Taking The Toddler Trampolining at Jump 360
If there’s one thing I’ve learnt having a toddler, it’s that they need exercise. I make it sound like they’re dogs but, in that respect, they’re not too dissimilar. Speaking of my own (almost) three year old, if he doesn’t get his daily dose of physical activity and burn his energy, the day’s not done. And that’s no fun for anyone.
Last week I received an invitation for a family day out trampolining at Jump 360, a small chain of trampoline parks in the North East. Always looking for new experiences to thrill our Duracell Bunny, I thought it was a pretty cool idea.
Choosing the closest of the venues, Stockton on Tees, I discovered the park runs various sessions to suit everyone. With options including additional needs hours, teen nights, adults only and family sessions, I went for the toddler friendly slot called Jump Junior.
We arrived at Jump 360 about fifteen minutes before our 12pm session so we had plenty time to get ourselves ready. At the checking in desk we were asked to complete waivers by entering our details on computers around the corner, and then assigned our coloured wristbands before being sent onto the waiting room.
Realising everyone in the room was wearing special Jump 360 socks – short trainer style socks with branded grippy soles – and we didn’t have any, we popped back to the reception to ask for some. Costing £2 a pair, our sizes were catered for – mens size 9, ladies 6 and infant 6 – and they fit snugly. Back in the waiting room we were given a short health and safety briefing before being released into the park for our hour of fun.
THE TRAMPOLINE COURT
The park is divided into two main zones, with the main trampoline court to the right side, and a ‘bouncy castle’ style inflatable zone to the left.
Within the main park, there’s a range of trampoline based areas. Dotted around the vast open space, over 100 trampolines covered the court, each divided by padded bumpers and cushioned flooring. Ball game courts for dodgeball, football and basketball were available to use, although while we were there for the toddler Jump Junior session, not all the facilities were available for safety reasons.
The foam pits with battle beam and giant air bag wouldn’t have been suitable for tots to play in, although they weren’t cordoned off areas. Every now and then I’d eyeball a stray toddler find their way into the air bag situated to the corner of the room just off the basketball courts, and it was quite frightening to see how far the little ones dropped down into it, so it was just as well their parents were there to fish them out.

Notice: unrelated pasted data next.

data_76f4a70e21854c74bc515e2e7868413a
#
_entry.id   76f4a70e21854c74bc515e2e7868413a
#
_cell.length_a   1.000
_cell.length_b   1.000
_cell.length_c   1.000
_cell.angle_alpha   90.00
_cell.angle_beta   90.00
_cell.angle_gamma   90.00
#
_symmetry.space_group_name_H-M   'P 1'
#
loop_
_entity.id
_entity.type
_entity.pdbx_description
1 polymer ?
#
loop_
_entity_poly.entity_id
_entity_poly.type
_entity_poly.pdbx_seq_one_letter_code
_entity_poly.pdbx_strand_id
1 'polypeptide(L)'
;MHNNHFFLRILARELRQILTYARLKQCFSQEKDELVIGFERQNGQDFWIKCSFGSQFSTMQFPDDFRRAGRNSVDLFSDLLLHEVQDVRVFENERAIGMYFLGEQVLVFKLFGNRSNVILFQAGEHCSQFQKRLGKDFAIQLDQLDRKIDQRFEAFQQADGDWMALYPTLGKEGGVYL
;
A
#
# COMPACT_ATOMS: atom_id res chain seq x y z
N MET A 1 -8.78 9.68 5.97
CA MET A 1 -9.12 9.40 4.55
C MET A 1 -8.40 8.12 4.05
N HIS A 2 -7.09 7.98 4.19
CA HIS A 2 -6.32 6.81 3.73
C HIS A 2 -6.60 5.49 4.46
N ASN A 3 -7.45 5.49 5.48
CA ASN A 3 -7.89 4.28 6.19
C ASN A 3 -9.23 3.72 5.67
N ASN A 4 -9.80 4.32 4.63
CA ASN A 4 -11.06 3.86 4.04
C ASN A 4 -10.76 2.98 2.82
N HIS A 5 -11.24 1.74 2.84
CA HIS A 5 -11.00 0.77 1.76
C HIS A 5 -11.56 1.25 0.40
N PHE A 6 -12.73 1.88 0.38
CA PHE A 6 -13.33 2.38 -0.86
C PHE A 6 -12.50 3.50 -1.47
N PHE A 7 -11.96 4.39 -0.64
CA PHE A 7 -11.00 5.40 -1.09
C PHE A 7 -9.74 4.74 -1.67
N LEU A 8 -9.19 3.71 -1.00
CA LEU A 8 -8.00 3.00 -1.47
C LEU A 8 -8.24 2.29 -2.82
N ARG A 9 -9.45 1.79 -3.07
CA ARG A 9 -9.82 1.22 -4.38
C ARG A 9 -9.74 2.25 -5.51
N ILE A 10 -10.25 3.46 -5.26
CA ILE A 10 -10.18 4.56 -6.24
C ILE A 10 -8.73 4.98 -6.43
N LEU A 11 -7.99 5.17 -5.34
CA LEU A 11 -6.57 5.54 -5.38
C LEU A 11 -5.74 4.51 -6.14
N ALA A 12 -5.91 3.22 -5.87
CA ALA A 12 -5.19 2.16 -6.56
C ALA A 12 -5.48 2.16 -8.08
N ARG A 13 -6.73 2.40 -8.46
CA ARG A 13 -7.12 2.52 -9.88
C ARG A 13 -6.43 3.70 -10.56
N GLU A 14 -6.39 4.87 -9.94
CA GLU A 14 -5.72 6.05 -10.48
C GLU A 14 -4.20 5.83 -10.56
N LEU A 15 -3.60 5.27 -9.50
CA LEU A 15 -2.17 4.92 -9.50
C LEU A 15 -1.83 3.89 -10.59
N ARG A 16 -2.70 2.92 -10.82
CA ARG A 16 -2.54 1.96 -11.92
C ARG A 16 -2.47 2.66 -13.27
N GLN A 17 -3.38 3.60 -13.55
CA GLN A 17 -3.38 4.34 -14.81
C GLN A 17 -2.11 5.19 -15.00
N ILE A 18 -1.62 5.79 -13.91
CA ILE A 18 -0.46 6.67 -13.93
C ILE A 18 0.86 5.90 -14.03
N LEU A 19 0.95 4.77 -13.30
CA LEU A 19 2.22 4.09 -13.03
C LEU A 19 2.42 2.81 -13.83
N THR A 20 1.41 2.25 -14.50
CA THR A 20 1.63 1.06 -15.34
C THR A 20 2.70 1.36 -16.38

Because the toddlers didn’t have the foam pits to play in, the staff had brought out some of the foam cubes so the kids could at least play with them on the trampolines. Reuben delighted in collecting the cubes and stacking them up so he could knock them down as he’d launch himself into them. And even when staff were tidying up at the end of the session, he happily helped out throwing the foam back into the pit.
The basketball court provided some Daddy and Reuben time, who shot hoops and threw balls around together. Obviously Reuben was doing more of the cheering on and bouncing around than shooting hoops but he thought it was great fun.
For the best part of our session, Reuben didn’t want to jump up and down on any single trampoline, instead he galloped around the pads, leaping onto one trampoline, then the next. But we had the space to do it: despite what looked like a large group of families entering at the same time as we did, we had heaps of room to galavant without needing to get too close to anyone.
THE INFLATABLE ZONE
Within the inflatables, there’s a range of activities that all ages and abilities can enjoy. The big padded ‘air mountain’ was Reuben’s favourite in here, as you could jump onto or roll around on it for a bouncy bit of fun.
Punch bag pillars and balance platforms provided a fun rough and tumble play which the little ones found challenging enough, while an inflatable climbing wall and ‘unclimbable ladder’ better suited those more physically adept.
Reuben wanted to try the slide but got upset at the top, mainly because it was so dark and made the slide quite daunting, so I followed him up. For safety reasons you’re only allowed to slide one at a time so I tried to drop Reuben down so I was still holding him for the best part of the slide, but he still face planted. I didn’t fair much better; the slide’s drop was so vertical I couldn’t figure how to go down it without dropping so I gave that one a miss after I’d plopped to the bottom.
By the time our session was up, Reuben was just getting into his stride and I was floundering. Amid the party music and playful cavorting, it’s easy to forget trampolining is a sport, so an hour long bouncing around does actually feel like, well, an hour spent exercising. My body’s still crying in places I forgot could hurt (but that’s fibromyalgia for you), meanwhile Reuben’s asking to go back with his friends.
It appears toddlers quite like trampoline parks, and this one may have met his match.
Have you ever taken the whole family to a trampoline park? How did it go? Where are your favourite places take the little ones?